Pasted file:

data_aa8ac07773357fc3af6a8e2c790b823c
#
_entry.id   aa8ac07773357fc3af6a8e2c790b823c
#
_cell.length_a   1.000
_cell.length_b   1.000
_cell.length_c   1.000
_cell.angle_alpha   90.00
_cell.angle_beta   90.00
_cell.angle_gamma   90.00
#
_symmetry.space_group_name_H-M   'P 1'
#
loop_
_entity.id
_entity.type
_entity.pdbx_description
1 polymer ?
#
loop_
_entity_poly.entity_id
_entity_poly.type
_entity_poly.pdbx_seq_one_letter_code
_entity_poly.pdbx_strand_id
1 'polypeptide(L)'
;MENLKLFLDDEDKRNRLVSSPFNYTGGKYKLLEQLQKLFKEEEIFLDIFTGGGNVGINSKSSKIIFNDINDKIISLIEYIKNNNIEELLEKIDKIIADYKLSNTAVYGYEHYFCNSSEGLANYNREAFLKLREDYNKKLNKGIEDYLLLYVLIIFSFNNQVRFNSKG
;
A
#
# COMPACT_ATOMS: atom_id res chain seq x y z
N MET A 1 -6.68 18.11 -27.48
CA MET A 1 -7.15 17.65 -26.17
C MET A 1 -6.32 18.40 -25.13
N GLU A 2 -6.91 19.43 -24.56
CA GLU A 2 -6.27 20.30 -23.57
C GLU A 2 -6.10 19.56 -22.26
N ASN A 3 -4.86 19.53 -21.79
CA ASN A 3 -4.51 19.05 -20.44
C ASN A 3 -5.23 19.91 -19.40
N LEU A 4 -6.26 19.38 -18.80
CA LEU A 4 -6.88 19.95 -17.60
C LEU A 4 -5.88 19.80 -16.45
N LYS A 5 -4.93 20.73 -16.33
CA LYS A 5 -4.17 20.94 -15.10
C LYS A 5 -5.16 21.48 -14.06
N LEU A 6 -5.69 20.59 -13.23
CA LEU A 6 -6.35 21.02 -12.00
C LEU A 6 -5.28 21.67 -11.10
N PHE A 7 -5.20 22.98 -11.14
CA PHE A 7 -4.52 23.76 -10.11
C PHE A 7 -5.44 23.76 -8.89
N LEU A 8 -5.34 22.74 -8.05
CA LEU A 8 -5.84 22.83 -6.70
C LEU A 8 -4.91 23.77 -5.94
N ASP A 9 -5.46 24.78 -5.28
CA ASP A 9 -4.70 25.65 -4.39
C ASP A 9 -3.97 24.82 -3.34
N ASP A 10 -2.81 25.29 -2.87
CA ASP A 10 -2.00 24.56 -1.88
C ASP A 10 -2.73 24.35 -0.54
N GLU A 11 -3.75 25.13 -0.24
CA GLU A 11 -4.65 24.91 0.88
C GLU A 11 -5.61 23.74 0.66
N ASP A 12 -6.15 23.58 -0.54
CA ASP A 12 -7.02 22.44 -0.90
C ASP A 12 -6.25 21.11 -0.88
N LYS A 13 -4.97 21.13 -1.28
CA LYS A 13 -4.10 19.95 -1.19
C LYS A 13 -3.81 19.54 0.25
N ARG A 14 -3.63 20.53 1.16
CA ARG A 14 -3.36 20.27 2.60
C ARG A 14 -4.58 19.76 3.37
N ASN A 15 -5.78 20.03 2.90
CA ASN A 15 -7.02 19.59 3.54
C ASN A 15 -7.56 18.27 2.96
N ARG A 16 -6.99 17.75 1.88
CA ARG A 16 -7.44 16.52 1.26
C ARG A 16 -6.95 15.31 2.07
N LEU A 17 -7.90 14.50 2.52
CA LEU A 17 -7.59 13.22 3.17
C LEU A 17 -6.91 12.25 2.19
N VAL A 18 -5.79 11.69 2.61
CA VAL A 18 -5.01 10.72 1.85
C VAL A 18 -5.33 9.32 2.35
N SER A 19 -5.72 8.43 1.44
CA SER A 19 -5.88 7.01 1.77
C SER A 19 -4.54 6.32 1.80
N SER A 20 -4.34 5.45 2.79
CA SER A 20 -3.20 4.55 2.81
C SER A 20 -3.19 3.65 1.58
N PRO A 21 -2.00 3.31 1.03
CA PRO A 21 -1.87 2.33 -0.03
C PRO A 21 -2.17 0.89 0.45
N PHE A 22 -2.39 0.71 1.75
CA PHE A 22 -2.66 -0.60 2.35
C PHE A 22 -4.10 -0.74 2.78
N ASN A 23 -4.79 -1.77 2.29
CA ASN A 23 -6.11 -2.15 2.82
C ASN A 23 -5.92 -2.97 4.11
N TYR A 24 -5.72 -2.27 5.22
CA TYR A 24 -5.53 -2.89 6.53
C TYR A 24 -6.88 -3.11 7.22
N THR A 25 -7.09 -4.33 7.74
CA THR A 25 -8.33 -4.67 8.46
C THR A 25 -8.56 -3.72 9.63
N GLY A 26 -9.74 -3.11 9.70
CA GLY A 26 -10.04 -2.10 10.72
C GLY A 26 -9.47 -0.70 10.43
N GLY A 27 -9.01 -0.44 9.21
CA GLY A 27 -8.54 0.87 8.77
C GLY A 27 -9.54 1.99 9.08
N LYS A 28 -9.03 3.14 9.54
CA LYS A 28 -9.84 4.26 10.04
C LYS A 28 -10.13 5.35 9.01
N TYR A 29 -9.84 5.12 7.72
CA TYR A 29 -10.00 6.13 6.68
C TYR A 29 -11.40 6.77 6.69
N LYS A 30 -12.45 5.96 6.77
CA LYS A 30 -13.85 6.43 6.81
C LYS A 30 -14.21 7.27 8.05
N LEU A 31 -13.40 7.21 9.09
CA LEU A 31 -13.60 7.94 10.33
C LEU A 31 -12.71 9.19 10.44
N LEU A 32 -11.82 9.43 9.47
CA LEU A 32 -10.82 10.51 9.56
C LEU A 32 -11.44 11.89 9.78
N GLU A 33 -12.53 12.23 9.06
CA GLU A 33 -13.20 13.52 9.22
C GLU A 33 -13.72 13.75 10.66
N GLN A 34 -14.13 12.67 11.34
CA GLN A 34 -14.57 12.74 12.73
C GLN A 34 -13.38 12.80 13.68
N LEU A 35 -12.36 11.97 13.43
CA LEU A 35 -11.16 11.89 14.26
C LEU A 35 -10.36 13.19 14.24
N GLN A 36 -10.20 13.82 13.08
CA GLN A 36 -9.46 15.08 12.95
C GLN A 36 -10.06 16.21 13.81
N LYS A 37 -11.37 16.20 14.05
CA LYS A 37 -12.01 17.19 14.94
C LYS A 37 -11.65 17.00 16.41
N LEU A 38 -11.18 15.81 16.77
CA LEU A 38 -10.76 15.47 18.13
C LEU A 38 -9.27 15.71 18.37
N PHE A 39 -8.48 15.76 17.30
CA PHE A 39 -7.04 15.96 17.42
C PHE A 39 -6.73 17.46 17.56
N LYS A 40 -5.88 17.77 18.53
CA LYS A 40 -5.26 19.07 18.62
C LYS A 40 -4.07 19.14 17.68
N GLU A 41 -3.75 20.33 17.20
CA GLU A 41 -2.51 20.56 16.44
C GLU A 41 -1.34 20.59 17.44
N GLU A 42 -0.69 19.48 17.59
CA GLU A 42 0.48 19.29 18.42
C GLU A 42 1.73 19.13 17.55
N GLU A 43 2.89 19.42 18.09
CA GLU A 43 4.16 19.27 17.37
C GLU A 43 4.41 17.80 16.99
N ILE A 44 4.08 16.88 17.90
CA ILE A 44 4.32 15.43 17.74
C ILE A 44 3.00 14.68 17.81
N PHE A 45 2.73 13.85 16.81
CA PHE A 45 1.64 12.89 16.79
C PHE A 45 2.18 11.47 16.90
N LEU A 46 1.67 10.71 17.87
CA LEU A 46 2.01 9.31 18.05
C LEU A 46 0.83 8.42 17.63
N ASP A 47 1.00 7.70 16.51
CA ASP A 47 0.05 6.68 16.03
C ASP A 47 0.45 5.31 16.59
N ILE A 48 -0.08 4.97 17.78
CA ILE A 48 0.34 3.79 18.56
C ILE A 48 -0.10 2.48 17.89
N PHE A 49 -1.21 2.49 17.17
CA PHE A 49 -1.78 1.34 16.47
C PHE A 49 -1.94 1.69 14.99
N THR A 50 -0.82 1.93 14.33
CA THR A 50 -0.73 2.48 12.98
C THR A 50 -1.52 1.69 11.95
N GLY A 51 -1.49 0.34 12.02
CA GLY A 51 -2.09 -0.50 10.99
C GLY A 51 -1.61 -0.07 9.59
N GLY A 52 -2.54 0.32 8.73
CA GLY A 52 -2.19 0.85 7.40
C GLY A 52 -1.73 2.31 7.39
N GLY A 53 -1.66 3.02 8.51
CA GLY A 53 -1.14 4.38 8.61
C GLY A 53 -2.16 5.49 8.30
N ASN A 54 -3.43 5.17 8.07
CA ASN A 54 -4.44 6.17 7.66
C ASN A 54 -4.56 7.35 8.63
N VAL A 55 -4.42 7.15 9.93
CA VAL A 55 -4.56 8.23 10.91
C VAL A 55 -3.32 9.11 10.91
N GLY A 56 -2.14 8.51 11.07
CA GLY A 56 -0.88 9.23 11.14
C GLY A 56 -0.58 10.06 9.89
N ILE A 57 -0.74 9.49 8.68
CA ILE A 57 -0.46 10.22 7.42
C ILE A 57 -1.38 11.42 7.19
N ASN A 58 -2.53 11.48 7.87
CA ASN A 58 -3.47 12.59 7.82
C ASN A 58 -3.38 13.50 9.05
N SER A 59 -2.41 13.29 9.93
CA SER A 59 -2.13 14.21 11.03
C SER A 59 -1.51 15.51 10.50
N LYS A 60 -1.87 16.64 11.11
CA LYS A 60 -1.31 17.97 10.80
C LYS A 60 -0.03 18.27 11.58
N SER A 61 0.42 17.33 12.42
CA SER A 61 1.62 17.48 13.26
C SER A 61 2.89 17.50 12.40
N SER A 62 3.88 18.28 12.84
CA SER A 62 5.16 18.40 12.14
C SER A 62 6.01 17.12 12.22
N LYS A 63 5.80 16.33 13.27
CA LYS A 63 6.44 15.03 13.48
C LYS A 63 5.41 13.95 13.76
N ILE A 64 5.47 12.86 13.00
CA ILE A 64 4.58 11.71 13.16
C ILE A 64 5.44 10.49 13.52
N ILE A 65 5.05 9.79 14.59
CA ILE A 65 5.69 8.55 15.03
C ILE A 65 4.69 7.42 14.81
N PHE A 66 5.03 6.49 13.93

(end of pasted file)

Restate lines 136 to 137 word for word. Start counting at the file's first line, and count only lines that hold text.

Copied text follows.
N GLN A 36 -10.20 13.82 13.08
CA GLN A 36 -9.46 15.08 12.95